Dynamic directional signs at Melbourne railway stations

The other week I wrote about Public Transport Victoria’s plans to make it easier for passengers to navigate through Flinders Street Station by making the wayfinding signage clearer to follow – but during my travels around Me;bourne’s rail network, I’ve spotted a different way to help passengers on their way – directional signage that adapts based on which paths are available.

I found my first example at Melbourne Central station, where arrows on a directional sign at concourse level can be turned on or off, depending on which direction the escalators are running in.

Illuminated platform directional signage at Melbourne Central

The reason for the sign – Melbourne Central has a number of escalators that don’t have a matching set alongside, meaning that they only operate in the ‘peak’ direction.

Escalator adit at the west end of Melbourne Central platform 1 and 2, with only one escalator installed

I then found a similar sign on the concourse at Flagstaff station, directing passengers down the escalators to platform level.

Illuminated directional signage at Flagstaff station

Again, the reason for the sign is the escalators – the direction of operation is changed in peak times to move passengers in the dominant direction, with passengers headed the other way only having on route to follow.

Escalators up to concourse level at Flagstaff station

Finally, I found this illuminated ‘Degraves/Flinders Street Exit via subway’ sign at Flinders Street Station.

Illuminated 'Degraves/Flinders Street Exit via subway' sign switched on at platform 8 and 9

It directs passengers towards the ticket gates at the Campbell Arcade subway.

Ticket gates leading out into the Campbell Arcade subway

This exit sees little use outside peak hour, so is often closed late at night, hence the indication can be switched off to avoid sending passengers on a while goose chase.

Illuminated 'Degraves/Flinders Street Exit via subway' sign switched off at platform 6 and 7

Another Flinders Street Station footnote

Until a few years ago the Southbank and Elizabeth Street exits from Flinders Street Station were closed between 10pm at night and 6am in the morning – station signage pointing out the operating hours.

'Southbank/Elizabeth Street Exit 6am - 10pm' message still displayed

I wonder why the Degraves Street exit warranted an illuminated sign, but Southbank and Elizabeth Street had to settle for fixed times?

And on the subject of ticket gates

Myki ticket gates also have illuminated directional signs on them – green for open, red for closed.

Vix technician works on a broken set of myki gates

As did the previous Metcard ticket gates.

Metcard barriers on the Collins Street concourse

However these indications aren’t very useful in peak times, when crowds of passengers block them from view.

Queues form behind the underperforming myki gates at Flagstaff station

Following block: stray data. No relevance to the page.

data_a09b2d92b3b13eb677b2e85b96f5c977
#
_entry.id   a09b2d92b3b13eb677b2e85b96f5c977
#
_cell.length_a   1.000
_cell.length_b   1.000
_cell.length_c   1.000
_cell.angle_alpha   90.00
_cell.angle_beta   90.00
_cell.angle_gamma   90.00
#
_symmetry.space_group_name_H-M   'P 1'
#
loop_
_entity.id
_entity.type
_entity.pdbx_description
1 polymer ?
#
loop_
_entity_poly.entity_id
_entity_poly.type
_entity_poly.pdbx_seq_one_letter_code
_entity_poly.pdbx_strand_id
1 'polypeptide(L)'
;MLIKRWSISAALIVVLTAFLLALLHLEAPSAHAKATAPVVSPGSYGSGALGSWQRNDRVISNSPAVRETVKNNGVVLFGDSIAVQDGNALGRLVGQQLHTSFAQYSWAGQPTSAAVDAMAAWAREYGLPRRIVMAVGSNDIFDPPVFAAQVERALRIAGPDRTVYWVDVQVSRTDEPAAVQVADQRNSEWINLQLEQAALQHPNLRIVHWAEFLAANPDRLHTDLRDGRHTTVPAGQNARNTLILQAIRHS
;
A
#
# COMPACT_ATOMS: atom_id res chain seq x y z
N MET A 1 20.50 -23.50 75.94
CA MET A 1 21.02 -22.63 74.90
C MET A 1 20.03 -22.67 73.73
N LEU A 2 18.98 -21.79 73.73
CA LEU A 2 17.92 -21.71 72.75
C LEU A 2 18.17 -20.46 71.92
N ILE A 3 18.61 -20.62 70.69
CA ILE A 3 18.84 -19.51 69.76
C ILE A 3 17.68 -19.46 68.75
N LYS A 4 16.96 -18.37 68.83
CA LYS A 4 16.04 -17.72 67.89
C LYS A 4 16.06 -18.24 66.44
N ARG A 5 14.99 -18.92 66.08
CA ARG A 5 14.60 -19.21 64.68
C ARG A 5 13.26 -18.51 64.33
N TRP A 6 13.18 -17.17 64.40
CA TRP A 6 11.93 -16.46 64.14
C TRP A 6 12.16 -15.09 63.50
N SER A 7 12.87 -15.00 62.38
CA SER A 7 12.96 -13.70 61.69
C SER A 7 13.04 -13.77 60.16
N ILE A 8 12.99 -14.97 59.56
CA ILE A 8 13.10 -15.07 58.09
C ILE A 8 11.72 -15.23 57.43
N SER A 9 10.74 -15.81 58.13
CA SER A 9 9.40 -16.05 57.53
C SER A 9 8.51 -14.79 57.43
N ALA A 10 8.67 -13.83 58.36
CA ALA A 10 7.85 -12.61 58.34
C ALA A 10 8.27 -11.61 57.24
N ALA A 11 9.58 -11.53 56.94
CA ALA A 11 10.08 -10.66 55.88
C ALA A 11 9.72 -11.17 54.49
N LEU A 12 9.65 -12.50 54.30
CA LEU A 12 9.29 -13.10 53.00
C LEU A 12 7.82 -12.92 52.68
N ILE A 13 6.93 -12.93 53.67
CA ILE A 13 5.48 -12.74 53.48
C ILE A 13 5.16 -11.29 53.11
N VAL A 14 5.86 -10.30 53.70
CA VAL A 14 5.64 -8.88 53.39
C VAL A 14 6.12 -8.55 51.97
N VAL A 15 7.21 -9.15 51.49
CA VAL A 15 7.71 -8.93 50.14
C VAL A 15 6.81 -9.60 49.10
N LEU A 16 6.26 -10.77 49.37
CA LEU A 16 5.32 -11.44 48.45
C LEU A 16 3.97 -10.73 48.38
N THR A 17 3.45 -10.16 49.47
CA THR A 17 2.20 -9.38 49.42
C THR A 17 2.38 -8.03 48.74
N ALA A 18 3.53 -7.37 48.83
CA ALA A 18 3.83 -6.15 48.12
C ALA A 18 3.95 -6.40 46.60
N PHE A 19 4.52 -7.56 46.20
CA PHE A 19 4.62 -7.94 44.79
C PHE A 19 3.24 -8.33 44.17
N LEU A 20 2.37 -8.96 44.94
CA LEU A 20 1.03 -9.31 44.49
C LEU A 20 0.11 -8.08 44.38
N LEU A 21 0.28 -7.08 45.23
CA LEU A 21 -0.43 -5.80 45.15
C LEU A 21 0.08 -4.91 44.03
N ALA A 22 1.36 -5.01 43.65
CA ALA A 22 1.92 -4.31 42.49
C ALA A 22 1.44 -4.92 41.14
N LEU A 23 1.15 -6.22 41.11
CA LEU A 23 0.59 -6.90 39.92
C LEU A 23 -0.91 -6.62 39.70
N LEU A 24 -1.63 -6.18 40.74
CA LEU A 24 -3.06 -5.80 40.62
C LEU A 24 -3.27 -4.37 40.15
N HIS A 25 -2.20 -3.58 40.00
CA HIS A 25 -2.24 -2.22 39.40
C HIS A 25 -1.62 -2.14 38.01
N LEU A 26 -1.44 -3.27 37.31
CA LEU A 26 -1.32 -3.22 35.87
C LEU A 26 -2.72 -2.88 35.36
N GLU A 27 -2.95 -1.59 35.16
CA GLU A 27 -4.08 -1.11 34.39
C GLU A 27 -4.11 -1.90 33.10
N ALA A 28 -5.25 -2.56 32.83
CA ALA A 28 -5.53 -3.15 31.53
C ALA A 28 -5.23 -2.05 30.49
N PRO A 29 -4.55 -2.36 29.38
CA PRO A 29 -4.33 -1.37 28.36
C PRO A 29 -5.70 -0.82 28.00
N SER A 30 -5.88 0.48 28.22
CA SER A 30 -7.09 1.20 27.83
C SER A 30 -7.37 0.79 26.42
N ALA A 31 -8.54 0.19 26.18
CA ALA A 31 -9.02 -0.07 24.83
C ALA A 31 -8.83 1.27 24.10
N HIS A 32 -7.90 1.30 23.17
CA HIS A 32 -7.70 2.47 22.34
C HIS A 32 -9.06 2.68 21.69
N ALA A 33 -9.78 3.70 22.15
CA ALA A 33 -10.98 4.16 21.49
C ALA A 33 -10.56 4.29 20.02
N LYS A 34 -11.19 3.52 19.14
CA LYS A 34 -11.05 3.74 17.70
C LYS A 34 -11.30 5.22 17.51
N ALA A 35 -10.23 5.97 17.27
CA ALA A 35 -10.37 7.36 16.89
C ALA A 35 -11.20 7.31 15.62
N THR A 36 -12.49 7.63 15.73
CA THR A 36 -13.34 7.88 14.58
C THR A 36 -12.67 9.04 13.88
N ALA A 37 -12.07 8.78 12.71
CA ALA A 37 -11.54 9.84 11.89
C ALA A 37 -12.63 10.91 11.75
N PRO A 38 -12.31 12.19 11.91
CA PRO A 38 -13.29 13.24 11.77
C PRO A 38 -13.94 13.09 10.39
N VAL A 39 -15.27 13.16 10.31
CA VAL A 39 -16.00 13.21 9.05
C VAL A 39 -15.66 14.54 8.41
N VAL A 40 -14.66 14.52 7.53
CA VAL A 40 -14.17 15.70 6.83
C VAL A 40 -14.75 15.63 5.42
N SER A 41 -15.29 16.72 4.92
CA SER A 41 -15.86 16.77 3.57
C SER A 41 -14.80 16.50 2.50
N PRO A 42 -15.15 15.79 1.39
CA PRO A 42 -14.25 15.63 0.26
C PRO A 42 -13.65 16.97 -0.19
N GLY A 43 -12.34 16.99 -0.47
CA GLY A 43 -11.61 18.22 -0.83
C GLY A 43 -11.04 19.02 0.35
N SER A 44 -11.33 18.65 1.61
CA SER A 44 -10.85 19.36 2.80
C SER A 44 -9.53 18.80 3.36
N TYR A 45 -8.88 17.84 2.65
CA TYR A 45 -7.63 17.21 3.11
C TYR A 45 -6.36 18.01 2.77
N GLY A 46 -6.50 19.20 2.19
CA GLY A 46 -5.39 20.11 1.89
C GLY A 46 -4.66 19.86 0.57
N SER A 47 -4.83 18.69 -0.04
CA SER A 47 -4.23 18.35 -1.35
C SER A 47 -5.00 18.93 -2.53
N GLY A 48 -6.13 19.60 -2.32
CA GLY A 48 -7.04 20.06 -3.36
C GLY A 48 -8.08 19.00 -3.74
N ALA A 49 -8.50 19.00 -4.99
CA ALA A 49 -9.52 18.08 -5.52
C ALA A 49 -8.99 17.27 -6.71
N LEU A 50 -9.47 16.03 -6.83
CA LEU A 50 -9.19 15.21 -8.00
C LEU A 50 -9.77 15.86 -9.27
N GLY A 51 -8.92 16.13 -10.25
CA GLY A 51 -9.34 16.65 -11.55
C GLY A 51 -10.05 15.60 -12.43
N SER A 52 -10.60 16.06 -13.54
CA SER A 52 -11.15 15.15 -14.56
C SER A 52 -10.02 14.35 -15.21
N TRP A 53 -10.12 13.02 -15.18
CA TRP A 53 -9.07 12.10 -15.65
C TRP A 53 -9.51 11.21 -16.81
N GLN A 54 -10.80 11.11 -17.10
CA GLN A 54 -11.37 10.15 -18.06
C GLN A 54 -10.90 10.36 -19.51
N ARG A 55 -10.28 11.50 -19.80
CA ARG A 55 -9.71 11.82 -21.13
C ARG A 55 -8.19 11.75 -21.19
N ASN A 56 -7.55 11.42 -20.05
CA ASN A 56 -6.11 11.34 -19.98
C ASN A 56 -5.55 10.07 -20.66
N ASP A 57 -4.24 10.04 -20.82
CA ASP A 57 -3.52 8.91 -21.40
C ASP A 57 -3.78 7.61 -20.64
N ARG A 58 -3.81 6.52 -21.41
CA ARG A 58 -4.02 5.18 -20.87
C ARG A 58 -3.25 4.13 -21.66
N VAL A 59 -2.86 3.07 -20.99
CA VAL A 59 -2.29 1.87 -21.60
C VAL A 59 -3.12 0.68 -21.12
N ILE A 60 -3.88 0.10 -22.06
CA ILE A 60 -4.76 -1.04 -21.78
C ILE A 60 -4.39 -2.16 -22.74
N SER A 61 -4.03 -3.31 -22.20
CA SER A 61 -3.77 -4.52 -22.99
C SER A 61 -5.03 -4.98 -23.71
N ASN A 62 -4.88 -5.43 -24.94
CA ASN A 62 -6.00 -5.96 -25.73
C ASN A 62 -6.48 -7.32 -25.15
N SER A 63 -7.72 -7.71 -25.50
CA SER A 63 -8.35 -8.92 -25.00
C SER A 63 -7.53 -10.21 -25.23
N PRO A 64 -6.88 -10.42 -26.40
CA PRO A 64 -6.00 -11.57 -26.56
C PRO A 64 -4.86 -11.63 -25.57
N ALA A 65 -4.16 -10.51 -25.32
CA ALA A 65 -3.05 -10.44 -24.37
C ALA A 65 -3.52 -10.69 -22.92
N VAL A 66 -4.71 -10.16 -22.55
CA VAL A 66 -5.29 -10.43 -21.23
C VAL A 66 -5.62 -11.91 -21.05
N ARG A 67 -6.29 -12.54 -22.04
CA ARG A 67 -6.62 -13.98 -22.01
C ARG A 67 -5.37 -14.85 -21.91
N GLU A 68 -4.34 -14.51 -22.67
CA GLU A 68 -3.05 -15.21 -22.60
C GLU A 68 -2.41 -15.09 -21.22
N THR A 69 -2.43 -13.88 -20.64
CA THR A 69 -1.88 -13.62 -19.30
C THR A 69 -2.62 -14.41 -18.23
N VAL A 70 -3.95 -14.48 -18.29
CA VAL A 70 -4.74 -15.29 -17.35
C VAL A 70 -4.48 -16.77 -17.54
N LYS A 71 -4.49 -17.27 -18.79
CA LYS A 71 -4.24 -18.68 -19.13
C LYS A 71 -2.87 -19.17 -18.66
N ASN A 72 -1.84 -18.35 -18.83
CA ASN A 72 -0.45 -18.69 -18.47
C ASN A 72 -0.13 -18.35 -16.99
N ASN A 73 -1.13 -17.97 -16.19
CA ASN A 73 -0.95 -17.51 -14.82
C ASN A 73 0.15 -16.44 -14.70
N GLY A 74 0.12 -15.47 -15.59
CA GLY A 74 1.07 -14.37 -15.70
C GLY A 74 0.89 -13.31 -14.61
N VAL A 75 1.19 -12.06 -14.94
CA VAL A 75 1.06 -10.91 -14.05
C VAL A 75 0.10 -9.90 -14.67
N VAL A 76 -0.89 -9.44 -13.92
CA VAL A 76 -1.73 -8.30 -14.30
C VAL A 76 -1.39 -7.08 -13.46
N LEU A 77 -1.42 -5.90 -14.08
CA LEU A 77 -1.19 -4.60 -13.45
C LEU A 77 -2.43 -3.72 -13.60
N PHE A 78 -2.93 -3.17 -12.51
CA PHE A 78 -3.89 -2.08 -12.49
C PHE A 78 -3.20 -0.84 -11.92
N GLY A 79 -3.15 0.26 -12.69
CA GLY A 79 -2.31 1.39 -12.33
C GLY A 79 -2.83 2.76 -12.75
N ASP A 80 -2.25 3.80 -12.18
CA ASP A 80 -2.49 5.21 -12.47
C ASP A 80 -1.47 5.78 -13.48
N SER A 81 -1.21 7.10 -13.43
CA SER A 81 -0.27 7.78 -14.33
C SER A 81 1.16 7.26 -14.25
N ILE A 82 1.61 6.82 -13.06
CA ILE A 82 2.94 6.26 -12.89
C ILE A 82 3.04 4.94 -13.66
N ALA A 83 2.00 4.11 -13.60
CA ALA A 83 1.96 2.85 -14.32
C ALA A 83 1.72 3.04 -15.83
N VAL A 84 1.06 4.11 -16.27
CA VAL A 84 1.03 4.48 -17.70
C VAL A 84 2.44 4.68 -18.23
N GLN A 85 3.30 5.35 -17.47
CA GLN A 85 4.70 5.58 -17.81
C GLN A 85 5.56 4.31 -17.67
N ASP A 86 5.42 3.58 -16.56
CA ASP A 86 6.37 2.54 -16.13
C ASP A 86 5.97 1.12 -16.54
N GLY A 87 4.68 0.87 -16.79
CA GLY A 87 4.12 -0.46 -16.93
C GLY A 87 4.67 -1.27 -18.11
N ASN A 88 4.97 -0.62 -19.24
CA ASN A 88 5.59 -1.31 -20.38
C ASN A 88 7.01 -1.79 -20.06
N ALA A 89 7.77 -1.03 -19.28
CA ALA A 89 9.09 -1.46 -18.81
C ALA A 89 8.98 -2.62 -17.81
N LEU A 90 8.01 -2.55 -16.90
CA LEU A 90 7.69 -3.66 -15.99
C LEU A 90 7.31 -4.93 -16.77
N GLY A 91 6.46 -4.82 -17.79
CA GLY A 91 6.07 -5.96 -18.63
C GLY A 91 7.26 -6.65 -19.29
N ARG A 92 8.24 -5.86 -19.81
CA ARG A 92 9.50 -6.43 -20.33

A more useful solution is an additional set of open/closed indications located above the gates, such as this setup in Sydney.

Ticket gates at the Devonshire Street subway entrance to Central station

The indications are also deceptive when the Myki gate develops a fault, displaying the ‘go’ indication on the approach, but the ticker reader isn’t active.

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6 Responses to “Dynamic directional signs at Melbourne railway stations”

  1. Sean Kelly says:

    Dear Marcus,

    Since at least 1920 nearly ALL Victorian Station metal signs and the majority of both 2 and 3 position semaphore signal blades (those not made in the US directly by General Railway & Signal equipment – a.k.a. G.R.S.) have been made of enamelled (baked) glass on metal pressings. These have ALL been manufactured by “Glass Metal Industries” at Moolap south east of Geelong on the Bellarine Peninsular.

    Approximately 15 years ago, in order to save money, the then “Connex” had another company make the metal signs more cheaply and the surface was merely “screen-printed” with paint on the metal. These signs were first installed on the Alamein Line.

    The results were totally disastrous with the first application of graffiti! As soon as the cleaning contractor applied graffiti remover to remove the vandalism, the station name screen-print came off! So Connex had to go back to Glass Metal Industries and have ALL the Alamein line station signage re-made and replaced!

    I am now very reliably informed by one of my spies that either PTV or Metro is experimenting again with screen printed metal signs made at lower cost…..not by GMI.

    One wonders how long it will take for the “penny to drop” again and PTV or Metro have to return to Glass Metal Industries at Moolap to have the inferior and non-vandal proof signage replaced yet again by proper baked (glass) enamel on metal signage?

    Thought this might be of some interest?

    Sean Kelly.

  2. Chris Gordon says:

    Don’t forget the “sporting exits” at the Up end of Richmond for the Swan St subway. They had rotating signs for years, then onto the 2nd version of electronic ones now.

  3. Alan says:

    At Melbourne Central in the morning peak, the lone escalators usually operate in the downward (non-peak) direction, providing a way for passengers to get down to Platforms 1 and 2 while the paired escalators both run upwards.

    • Marcus Wong says:

      I’m guessing the reason for this is that the solo escalators to platform 1 and 2 are tucked away behind the main escalators at platform level – so it makes sense to direct downward passengers to use them, as they are somewhat visible at concourse level.

      The bonus is that passengers exiting trains in morning peak form a single queue for the paired escalators, which is more efficient that two separate queues.

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